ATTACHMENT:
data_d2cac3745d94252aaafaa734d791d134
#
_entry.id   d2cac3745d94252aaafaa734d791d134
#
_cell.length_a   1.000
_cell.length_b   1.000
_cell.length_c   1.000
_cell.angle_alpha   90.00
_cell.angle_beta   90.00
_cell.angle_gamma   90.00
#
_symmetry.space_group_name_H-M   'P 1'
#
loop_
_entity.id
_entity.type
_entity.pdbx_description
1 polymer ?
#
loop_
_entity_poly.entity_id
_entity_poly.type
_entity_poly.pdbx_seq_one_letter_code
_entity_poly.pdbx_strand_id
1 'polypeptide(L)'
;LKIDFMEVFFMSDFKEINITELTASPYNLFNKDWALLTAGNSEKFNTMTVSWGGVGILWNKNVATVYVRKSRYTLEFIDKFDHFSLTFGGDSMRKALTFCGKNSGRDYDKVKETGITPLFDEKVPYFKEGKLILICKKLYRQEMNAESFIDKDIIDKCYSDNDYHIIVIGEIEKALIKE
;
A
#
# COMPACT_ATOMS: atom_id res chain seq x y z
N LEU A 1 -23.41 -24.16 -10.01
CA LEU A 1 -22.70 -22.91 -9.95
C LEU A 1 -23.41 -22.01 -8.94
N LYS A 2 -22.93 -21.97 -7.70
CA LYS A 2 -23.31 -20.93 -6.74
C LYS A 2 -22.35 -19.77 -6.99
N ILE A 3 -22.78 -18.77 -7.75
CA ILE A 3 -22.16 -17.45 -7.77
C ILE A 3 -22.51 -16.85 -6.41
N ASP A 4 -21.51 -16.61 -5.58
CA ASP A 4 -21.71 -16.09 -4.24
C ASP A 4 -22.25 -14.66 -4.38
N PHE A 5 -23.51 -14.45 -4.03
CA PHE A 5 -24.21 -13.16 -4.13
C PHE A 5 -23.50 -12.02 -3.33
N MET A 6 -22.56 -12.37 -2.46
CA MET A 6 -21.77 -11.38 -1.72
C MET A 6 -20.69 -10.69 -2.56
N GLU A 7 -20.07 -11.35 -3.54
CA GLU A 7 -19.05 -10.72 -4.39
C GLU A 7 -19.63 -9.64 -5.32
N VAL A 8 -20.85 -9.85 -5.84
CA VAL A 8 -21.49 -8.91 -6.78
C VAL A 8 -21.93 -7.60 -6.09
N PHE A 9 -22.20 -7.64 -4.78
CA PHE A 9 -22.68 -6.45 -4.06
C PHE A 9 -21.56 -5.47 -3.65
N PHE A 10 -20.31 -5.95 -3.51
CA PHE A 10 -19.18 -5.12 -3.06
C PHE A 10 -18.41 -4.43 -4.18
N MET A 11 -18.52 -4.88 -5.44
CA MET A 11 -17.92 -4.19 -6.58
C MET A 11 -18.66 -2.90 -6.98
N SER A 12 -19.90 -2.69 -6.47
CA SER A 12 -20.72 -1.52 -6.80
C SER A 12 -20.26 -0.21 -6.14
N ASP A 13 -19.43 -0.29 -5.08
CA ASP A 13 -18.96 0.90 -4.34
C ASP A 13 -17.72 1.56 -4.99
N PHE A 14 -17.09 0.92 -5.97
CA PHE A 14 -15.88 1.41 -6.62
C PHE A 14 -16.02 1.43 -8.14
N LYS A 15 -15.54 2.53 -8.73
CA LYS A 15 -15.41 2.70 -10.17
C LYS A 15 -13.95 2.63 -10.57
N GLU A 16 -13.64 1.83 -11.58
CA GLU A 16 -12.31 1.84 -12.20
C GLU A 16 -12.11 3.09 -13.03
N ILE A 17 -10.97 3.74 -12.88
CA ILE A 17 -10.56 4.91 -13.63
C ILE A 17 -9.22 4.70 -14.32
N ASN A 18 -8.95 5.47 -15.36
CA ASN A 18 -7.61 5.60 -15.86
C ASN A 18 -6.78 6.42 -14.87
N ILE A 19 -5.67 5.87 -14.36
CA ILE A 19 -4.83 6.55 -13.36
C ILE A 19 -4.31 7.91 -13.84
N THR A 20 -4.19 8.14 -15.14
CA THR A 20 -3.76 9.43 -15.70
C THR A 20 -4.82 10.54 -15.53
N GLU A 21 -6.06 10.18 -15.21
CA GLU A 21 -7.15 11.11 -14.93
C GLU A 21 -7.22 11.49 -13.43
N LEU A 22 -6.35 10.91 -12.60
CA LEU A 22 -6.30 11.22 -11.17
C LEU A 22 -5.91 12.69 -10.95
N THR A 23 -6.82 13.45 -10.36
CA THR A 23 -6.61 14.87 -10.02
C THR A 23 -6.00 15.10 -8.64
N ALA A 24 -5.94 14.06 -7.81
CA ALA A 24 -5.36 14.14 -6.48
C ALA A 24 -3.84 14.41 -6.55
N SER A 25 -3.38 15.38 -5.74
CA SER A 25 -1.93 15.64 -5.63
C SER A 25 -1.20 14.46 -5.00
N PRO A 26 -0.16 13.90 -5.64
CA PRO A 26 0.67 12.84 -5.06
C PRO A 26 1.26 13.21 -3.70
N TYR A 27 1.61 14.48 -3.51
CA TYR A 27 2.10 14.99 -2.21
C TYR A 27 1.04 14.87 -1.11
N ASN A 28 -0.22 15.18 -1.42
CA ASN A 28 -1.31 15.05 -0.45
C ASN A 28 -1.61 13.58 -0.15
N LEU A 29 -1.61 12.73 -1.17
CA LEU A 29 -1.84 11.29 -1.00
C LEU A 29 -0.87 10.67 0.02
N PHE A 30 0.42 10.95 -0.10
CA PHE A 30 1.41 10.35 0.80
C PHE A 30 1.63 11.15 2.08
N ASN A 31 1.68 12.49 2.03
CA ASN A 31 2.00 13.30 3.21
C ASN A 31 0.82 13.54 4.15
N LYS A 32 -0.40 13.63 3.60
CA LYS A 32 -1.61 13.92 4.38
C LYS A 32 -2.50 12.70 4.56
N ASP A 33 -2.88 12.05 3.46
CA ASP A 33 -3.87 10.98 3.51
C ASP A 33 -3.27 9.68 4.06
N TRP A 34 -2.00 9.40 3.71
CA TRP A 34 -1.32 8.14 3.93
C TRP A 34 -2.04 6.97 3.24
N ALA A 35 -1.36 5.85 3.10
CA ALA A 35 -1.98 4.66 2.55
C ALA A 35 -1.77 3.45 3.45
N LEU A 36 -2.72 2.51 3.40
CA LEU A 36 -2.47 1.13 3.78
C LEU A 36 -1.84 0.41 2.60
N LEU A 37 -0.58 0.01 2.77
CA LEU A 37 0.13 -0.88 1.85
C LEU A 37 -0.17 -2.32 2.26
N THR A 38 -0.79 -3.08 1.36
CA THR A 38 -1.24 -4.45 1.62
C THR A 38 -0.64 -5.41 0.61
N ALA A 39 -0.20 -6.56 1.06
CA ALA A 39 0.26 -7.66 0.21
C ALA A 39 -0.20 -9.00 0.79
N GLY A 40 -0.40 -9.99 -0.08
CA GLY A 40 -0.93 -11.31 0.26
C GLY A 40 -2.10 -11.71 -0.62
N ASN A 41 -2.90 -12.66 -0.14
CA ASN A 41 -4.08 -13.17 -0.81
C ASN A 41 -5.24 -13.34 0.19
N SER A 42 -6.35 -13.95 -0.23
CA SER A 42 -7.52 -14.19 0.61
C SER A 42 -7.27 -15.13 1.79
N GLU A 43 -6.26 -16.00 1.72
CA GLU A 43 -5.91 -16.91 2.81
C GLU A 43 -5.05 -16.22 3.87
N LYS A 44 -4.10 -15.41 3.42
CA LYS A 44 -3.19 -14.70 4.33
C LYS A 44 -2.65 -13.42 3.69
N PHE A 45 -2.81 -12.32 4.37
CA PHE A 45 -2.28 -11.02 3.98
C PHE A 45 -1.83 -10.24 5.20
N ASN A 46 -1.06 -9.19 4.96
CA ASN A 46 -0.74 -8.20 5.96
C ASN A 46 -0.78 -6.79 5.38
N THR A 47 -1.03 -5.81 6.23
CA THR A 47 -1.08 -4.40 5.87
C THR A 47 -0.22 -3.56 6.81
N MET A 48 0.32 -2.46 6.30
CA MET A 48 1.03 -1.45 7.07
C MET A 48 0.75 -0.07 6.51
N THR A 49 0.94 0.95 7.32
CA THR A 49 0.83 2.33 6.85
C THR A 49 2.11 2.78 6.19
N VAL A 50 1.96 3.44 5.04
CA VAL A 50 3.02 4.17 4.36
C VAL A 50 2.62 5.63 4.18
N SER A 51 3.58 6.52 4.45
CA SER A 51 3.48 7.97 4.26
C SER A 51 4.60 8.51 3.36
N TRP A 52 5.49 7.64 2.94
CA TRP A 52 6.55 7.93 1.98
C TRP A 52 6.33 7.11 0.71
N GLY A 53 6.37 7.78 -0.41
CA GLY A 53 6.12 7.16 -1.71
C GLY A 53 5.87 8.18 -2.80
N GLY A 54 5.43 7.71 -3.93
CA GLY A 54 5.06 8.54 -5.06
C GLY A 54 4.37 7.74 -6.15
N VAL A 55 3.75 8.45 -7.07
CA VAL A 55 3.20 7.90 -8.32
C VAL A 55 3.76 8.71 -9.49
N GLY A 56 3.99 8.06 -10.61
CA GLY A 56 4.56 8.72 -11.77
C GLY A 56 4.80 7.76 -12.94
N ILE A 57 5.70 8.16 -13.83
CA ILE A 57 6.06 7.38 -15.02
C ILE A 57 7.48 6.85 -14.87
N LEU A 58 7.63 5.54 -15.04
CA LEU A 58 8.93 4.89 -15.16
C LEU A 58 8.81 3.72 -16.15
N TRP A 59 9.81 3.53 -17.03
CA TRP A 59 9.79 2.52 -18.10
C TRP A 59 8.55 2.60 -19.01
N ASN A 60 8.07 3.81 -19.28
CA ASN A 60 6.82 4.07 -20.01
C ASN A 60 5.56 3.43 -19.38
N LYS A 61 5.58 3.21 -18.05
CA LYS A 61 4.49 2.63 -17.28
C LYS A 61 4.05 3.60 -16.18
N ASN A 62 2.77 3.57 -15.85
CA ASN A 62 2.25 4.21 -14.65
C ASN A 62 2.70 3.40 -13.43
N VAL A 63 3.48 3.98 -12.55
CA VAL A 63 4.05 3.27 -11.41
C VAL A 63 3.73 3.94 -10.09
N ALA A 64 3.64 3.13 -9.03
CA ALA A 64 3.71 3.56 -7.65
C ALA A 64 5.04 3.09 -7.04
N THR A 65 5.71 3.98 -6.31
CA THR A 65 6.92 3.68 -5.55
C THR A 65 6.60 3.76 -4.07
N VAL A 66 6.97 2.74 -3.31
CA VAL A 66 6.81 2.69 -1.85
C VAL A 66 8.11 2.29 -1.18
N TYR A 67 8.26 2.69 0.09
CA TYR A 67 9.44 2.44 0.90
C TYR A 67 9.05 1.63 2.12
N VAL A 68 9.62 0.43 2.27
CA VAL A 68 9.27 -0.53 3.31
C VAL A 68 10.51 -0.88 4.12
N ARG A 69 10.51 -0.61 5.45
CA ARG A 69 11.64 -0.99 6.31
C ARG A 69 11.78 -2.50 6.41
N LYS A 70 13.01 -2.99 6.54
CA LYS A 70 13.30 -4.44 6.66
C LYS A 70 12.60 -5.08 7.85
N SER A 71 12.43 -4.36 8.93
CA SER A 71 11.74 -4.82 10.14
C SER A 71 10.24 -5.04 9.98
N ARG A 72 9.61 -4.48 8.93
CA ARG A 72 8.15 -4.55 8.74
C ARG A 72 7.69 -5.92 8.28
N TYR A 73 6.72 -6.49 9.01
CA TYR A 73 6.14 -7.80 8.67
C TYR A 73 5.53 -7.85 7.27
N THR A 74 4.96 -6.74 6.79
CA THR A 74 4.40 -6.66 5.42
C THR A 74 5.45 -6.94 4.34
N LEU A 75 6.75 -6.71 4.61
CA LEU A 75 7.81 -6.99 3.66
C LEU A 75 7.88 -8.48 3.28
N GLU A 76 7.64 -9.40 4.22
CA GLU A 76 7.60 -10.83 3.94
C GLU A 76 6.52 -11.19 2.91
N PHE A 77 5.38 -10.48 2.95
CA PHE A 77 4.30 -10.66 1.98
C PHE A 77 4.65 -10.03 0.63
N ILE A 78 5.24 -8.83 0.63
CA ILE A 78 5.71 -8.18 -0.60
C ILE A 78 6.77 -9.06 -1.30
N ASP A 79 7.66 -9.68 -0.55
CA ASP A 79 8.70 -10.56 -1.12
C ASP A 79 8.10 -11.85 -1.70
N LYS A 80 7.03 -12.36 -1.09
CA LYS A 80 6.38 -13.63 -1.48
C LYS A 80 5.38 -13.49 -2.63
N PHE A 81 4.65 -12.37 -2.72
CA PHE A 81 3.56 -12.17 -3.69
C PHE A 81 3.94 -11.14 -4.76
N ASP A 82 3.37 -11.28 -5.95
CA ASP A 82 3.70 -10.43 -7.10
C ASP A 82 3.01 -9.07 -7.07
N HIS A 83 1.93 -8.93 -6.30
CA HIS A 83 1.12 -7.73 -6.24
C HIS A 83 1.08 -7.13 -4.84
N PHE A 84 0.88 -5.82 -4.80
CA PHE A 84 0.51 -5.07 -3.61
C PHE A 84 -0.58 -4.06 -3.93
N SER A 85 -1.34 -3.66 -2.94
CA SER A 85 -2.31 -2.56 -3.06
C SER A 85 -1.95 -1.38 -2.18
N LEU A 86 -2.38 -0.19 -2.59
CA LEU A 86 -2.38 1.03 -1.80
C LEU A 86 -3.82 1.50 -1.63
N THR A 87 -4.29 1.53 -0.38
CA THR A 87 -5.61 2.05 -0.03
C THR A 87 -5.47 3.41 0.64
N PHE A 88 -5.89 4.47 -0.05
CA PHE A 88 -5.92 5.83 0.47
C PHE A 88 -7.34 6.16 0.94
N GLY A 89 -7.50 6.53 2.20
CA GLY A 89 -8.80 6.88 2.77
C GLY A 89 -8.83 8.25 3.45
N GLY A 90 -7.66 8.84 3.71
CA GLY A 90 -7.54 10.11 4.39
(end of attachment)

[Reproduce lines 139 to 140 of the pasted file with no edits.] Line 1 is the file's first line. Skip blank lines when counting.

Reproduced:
N LEU A 37 -0.58 0.01 2.77
CA LEU A 37 0.13 -0.88 1.85